With 32 countries meeting in Russia this summer to challenge for the World Cup trophy, it’s hard not get excited by the glamour of all those cultures coming together for a global footballing festival. Each team has its own style of play, each country its own colours…and somehow this led to us thinking about food (a topic never far from our thoughts).
What if there was a World Cup dedicated to food where countries showcased their most famous dishes? Who’d have the tastiest and healthiest national grub and how would England’s traditional cuisine stack up against the famous dishes of their opponents?
We decided to seek answers to these questions with the help of one of our qualified nutritional therapists, Sarah Hughes. As Gareth Southgate’s boys geared up for their Group G matches against Tunisia, Panama and Belgium, our own nutritional gaffer turned her attention to our opponent’s most popular meals.
Will the signature dishes of these countries be any match for the might of Shepherd’s Pie, Bangers & Mash and Fish & Chips. Let’s find out!
Final Group G standings
Top scorer – Tunisian Tagine (9)
ENGLAND (Fish & Chips) VS BELGIUM (Flemish Stew)
Fish & Chips (with mushy peas)
Commentary – From Blackpool to Margate and everywhere in between, this seaside favourite is loved throughout our country and is becoming ever more popular overseas.
This particular recipe uses sustainable white fish fillets, which could be cod, haddock, coley or pollack. White fish is high in lean, easily digestible protein and is very low in fat. Unfortunately the same can’t be said for the batter which is deep fat fried along with the chips. This is the least healthy way of cooking using high temperatures which can kill off many of the nutrients.
Marafat peas or good old mushy peas on the other hand are a great veg. Peas are good for the gut because they are an insoluble fibre. Therefore, this is beneficial to those suffering with constipation or a sluggish bowel as they get things moving.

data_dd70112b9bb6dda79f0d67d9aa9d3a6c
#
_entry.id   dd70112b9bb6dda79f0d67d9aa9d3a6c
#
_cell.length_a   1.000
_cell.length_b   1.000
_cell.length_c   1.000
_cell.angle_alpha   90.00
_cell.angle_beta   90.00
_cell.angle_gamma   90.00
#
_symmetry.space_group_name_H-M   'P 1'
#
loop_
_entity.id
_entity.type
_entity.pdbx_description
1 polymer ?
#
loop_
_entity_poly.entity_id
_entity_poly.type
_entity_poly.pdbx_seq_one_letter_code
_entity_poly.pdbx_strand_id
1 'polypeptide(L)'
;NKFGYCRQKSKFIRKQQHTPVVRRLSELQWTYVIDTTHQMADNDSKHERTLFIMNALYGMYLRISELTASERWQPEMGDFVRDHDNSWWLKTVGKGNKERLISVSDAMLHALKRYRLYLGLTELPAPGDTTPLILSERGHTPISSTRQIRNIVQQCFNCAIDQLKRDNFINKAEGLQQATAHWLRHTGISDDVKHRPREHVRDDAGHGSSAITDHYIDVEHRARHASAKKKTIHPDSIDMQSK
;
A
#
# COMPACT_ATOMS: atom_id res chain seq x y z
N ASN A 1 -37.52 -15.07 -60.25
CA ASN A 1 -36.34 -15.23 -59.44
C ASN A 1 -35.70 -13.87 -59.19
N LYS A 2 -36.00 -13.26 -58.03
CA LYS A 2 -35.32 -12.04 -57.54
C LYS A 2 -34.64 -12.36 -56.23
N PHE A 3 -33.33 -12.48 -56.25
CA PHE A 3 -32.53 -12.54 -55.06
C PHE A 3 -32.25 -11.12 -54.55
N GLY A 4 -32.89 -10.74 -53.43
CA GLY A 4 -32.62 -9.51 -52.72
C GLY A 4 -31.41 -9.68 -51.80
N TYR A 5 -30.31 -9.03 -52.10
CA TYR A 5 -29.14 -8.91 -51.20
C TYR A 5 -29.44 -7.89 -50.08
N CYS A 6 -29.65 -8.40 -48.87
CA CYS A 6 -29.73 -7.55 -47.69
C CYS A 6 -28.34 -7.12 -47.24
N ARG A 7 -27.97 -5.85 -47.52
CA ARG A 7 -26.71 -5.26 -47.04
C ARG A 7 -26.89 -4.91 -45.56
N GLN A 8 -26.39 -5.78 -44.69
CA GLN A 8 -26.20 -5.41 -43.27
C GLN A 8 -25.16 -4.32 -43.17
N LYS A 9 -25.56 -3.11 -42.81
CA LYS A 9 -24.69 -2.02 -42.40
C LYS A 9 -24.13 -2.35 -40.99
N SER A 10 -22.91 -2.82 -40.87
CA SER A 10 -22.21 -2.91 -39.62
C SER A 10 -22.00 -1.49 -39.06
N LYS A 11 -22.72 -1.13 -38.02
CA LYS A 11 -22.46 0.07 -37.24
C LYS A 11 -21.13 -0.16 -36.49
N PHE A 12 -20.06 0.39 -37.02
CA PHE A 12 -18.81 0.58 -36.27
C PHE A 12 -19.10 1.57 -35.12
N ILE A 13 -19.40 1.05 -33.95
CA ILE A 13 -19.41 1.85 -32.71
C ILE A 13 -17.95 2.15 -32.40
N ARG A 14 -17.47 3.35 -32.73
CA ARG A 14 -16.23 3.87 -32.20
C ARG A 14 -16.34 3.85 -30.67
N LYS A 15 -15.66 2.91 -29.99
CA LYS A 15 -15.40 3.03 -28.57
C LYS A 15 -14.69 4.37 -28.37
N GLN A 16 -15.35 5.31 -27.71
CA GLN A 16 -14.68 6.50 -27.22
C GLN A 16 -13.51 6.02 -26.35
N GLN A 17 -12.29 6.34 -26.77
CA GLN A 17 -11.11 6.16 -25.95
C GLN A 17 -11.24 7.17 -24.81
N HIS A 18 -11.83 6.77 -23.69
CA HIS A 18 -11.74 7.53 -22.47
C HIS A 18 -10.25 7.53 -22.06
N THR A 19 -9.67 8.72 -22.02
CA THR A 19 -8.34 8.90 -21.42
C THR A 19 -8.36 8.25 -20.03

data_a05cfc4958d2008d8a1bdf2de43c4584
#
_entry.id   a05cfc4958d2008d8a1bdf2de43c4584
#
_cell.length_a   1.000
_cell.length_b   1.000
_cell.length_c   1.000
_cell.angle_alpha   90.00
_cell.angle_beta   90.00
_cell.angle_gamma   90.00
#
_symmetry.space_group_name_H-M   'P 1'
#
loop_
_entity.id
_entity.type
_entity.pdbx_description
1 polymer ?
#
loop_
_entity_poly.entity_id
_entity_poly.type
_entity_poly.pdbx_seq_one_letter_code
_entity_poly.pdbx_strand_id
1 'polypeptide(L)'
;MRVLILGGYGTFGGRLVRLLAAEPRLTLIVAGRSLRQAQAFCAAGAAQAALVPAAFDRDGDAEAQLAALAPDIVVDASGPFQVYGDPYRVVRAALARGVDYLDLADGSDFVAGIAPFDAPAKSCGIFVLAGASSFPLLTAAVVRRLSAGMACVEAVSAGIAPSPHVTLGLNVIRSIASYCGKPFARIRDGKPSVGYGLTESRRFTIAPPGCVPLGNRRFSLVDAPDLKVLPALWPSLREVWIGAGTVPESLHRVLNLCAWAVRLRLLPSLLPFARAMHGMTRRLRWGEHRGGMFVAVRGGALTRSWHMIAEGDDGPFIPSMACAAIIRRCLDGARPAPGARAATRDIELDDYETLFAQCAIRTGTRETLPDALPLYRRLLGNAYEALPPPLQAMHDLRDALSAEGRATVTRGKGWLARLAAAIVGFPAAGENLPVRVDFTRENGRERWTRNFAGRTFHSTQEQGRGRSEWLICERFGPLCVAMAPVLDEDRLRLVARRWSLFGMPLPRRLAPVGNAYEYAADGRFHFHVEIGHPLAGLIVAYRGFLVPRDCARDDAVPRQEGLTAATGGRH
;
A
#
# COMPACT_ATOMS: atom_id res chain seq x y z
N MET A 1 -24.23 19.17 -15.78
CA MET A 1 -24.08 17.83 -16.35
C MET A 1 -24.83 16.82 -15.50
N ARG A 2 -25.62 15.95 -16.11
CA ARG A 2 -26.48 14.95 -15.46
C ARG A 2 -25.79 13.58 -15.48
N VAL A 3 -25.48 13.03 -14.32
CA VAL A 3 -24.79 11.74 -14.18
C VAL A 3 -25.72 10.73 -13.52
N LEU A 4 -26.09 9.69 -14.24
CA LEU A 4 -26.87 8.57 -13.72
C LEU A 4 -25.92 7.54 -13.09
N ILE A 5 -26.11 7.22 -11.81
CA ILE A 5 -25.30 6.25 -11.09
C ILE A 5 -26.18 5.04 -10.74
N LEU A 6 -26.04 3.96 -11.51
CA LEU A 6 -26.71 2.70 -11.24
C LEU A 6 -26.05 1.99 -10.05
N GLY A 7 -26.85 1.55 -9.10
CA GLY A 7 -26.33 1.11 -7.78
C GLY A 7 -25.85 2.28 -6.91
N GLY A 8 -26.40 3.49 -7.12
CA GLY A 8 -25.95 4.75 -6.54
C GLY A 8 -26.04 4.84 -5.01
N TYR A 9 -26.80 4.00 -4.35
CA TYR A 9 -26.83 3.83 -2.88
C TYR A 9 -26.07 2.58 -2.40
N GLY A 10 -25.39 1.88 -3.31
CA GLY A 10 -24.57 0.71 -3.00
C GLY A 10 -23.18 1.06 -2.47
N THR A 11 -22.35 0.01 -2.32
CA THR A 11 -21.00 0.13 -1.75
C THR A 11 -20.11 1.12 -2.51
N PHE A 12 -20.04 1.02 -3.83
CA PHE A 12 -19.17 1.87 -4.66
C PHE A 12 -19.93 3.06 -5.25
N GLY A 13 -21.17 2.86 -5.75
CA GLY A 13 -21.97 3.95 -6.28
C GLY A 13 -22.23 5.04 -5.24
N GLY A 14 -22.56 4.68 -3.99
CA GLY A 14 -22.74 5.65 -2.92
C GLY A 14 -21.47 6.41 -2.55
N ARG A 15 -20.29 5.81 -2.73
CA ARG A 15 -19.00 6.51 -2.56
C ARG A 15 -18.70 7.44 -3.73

Peas are also full of vitamin C, vitamin K and manganese. They are a naturally sweet food, the frozen ones being sweeter than the raw ones, which is why children usually love peas. A single serving of them will supply half of your daily vitamin C requirement and they are a very quick and easy vegetable to prepare.
Sarah’s top tip – Fish is a great nutritious food – unfortunately batter isn’t. So you could always remove the batter if you’re wanting to improve this dish nutritionally or if you deem this sacrilegious, just eat half of the batter.
Nutritional rating – It’s potentially a great meal but the abundance of batter and cooking methods let it down. This meal is heavy on the digestion and I doubt our boys would last the full 90 minutes on the pitch with this in their bellies … I’d suggest fish & chips is enjoyed as a holiday treat and not eaten regularly during the week. 4 out of 10
Commentary – Who doesn’t love a nice rich stew…. especially in the chilly climate of Northern Russia. The Belgian fans will be popular up there!
Beef is high in easily absorbable protein, B vitamins and iron. Iron is especially important for athletes as it helps produce more red blood cells that carry oxygen around the body. This is something you need plenty of if you’re running around a pitch for 90 minutes.
Onions and garlic add not only flavour to a meal but also immune boosting qualities. The herbs, parsley and thyme are a beneficial addition. Thyme not only adds a specific flavour but it is a herb that is full of iron and an essential oil called thymol that is antibacterial.
What I like about this recipe is it is slow cooked on a low heat and so the meat fibres are broken down gradually, making it easier to digest. The addition of beer is for flavour and there will be no alcohol left after the cooking.
Sarah’s top tip – Beef and other red meats can be harder to digest than white meat, even after stewing. Marinating or rubbing raw beef before cooking with spices such as rosemary, black pepper, garlic, onions, mustard or horseradish can aid digestion as well as enhance the flavour. This dish always tastes better the day after cooking so planning is needed but it will be so worth it …